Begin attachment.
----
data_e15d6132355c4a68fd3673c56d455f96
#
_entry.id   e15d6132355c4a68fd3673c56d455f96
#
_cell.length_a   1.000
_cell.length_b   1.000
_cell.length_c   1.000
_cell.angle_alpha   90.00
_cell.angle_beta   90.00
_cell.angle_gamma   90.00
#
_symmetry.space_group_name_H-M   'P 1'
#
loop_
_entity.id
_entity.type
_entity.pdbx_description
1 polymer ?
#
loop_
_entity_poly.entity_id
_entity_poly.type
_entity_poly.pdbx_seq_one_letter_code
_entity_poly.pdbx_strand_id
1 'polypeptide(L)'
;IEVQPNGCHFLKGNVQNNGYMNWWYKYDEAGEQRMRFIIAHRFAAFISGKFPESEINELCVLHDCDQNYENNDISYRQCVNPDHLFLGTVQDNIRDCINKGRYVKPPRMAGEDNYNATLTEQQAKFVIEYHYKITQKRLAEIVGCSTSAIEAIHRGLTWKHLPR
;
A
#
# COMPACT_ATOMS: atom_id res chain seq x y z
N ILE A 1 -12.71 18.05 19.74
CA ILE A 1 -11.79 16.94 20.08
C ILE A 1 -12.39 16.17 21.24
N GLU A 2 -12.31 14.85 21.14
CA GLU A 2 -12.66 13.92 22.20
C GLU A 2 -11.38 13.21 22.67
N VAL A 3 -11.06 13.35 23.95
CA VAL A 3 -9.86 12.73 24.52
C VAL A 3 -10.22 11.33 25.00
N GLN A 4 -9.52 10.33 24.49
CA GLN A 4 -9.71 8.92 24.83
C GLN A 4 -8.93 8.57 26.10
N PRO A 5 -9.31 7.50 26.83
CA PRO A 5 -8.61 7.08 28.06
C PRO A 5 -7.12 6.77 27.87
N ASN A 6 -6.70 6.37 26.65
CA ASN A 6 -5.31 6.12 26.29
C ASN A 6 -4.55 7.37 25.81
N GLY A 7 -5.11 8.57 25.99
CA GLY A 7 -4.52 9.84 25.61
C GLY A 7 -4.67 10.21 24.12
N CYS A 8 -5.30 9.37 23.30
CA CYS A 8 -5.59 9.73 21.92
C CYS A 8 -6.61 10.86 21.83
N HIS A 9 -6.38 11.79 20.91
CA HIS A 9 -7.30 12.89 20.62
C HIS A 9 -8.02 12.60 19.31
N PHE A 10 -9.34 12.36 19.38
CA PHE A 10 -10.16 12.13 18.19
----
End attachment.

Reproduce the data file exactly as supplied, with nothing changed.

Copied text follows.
data_e15d6132355c4a68fd3673c56d455f96
#
_entry.id   e15d6132355c4a68fd3673c56d455f96
#
_cell.length_a   1.000
_cell.length_b   1.000
_cell.length_c   1.000
_cell.angle_alpha   90.00
_cell.angle_beta   90.00
_cell.angle_gamma   90.00
#
_symmetry.space_group_name_H-M   'P 1'
#
loop_
_entity.id
_entity.type
_entity.pdbx_description
1 polymer ?
#
loop_
_entity_poly.entity_id
_entity_poly.type
_entity_poly.pdbx_seq_one_letter_code
_entity_poly.pdbx_strand_id
1 'polypeptide(L)'
;IEVQPNGCHFLKGNVQNNGYMNWWYKYDEAGEQRMRFIIAHRFAAFISGKFPESEINELCVLHDCDQNYENNDISYRQCVNPDHLFLGTVQDNIRDCINKGRYVKPPRMAGEDNYNATLTEQQAKFVIEYHYKITQKRLAEIVGCSTSAIEAIHRGLTWKHLPR
;
A
#
# COMPACT_ATOMS: atom_id res chain seq x y z
N ILE A 1 -12.71 18.05 19.74
CA ILE A 1 -11.79 16.94 20.08
C ILE A 1 -12.39 16.17 21.24
N GLU A 2 -12.31 14.85 21.14
CA GLU A 2 -12.66 13.92 22.20
C GLU A 2 -11.38 13.21 22.67
N VAL A 3 -11.06 13.35 23.95
CA VAL A 3 -9.86 12.73 24.52
C VAL A 3 -10.22 11.33 25.00
N GLN A 4 -9.52 10.33 24.49
CA GLN A 4 -9.71 8.92 24.83
C GLN A 4 -8.93 8.57 26.10
N PRO A 5 -9.31 7.50 26.83
CA PRO A 5 -8.61 7.08 28.06
C PRO A 5 -7.12 6.77 27.87
N ASN A 6 -6.70 6.37 26.65
CA ASN A 6 -5.31 6.12 26.29
C ASN A 6 -4.55 7.37 25.81
N GLY A 7 -5.11 8.57 25.99
CA GLY A 7 -4.52 9.84 25.61
C GLY A 7 -4.67 10.21 24.12
N CYS A 8 -5.30 9.37 23.30
CA CYS A 8 -5.59 9.73 21.92
C CYS A 8 -6.61 10.86 21.83
N HIS A 9 -6.38 11.79 20.91
CA HIS A 9 -7.30 12.89 20.62
C HIS A 9 -8.02 12.60 19.31
N PHE A 10 -9.34 12.36 19.38
CA PHE A 10 -10.16 12.13 18.19